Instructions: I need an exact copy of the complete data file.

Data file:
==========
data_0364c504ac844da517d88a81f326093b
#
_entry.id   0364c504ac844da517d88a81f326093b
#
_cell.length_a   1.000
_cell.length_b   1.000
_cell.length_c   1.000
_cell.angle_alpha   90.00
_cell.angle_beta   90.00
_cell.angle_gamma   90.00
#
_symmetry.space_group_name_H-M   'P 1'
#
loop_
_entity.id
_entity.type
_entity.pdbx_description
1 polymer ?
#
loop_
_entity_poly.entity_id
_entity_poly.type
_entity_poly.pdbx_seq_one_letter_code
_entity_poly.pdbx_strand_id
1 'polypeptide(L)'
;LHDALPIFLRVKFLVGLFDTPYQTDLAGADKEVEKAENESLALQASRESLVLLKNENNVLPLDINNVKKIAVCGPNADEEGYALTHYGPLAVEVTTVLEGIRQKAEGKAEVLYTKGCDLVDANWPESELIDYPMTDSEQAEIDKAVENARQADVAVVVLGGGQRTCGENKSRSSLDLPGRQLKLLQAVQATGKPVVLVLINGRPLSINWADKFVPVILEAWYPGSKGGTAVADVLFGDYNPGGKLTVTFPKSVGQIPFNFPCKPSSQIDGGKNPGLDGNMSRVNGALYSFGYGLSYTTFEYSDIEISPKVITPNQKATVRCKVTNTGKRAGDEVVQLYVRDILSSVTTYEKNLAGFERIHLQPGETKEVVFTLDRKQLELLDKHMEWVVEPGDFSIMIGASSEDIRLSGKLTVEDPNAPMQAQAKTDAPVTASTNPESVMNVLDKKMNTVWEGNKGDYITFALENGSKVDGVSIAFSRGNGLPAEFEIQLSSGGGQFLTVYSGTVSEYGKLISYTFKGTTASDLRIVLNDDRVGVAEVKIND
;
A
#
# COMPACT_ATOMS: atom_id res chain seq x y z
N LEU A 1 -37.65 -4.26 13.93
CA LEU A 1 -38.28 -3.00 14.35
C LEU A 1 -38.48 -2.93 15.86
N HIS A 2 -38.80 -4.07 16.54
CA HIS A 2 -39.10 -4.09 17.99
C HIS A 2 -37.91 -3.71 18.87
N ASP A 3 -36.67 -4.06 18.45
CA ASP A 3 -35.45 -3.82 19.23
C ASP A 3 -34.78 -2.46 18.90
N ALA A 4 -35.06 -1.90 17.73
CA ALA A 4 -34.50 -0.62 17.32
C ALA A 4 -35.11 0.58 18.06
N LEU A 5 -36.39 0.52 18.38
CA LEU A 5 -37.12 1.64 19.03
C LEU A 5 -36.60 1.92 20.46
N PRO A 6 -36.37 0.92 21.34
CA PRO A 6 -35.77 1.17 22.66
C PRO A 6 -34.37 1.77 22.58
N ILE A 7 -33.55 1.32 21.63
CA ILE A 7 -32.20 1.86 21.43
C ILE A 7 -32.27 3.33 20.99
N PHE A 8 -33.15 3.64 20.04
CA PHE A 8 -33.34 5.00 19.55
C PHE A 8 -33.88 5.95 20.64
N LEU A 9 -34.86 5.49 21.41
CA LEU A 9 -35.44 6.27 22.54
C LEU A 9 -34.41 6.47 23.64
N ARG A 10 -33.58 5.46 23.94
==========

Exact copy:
data_0364c504ac844da517d88a81f326093b
#
_entry.id   0364c504ac844da517d88a81f326093b
#
_cell.length_a   1.000
_cell.length_b   1.000
_cell.length_c   1.000
_cell.angle_alpha   90.00
_cell.angle_beta   90.00
_cell.angle_gamma   90.00
#
_symmetry.space_group_name_H-M   'P 1'
#
loop_
_entity.id
_entity.type
_entity.pdbx_description
1 polymer ?
#
loop_
_entity_poly.entity_id
_entity_poly.type
_entity_poly.pdbx_seq_one_letter_code
_entity_poly.pdbx_strand_id
1 'polypeptide(L)'
;LHDALPIFLRVKFLVGLFDTPYQTDLAGADKEVEKAENESLALQASRESLVLLKNENNVLPLDINNVKKIAVCGPNADEEGYALTHYGPLAVEVTTVLEGIRQKAEGKAEVLYTKGCDLVDANWPESELIDYPMTDSEQAEIDKAVENARQADVAVVVLGGGQRTCGENKSRSSLDLPGRQLKLLQAVQATGKPVVLVLINGRPLSINWADKFVPVILEAWYPGSKGGTAVADVLFGDYNPGGKLTVTFPKSVGQIPFNFPCKPSSQIDGGKNPGLDGNMSRVNGALYSFGYGLSYTTFEYSDIEISPKVITPNQKATVRCKVTNTGKRAGDEVVQLYVRDILSSVTTYEKNLAGFERIHLQPGETKEVVFTLDRKQLELLDKHMEWVVEPGDFSIMIGASSEDIRLSGKLTVEDPNAPMQAQAKTDAPVTASTNPESVMNVLDKKMNTVWEGNKGDYITFALENGSKVDGVSIAFSRGNGLPAEFEIQLSSGGGQFLTVYSGTVSEYGKLISYTFKGTTASDLRIVLNDDRVGVAEVKIND
;
A
#
# COMPACT_ATOMS: atom_id res chain seq x y z
N LEU A 1 -37.65 -4.26 13.93
CA LEU A 1 -38.28 -3.00 14.35
C LEU A 1 -38.48 -2.93 15.86
N HIS A 2 -38.80 -4.07 16.54
CA HIS A 2 -39.10 -4.09 17.99
C HIS A 2 -37.91 -3.71 18.87
N ASP A 3 -36.67 -4.06 18.45
CA ASP A 3 -35.45 -3.82 19.23
C ASP A 3 -34.78 -2.46 18.90
N ALA A 4 -35.06 -1.90 17.73
CA ALA A 4 -34.50 -0.62 17.32
C ALA A 4 -35.11 0.58 18.06
N LEU A 5 -36.39 0.52 18.38
CA LEU A 5 -37.12 1.64 19.03
C LEU A 5 -36.60 1.92 20.46
N PRO A 6 -36.37 0.92 21.34
CA PRO A 6 -35.77 1.17 22.66
C PRO A 6 -34.37 1.77 22.58
N ILE A 7 -33.55 1.32 21.63
CA ILE A 7 -32.20 1.86 21.43
C ILE A 7 -32.27 3.33 20.99
N PHE A 8 -33.15 3.64 20.04
CA PHE A 8 -33.34 5.00 19.55
C PHE A 8 -33.88 5.95 20.64
N LEU A 9 -34.86 5.49 21.41
CA LEU A 9 -35.44 6.27 22.54
C LEU A 9 -34.41 6.47 23.64
N ARG A 10 -33.58 5.46 23.94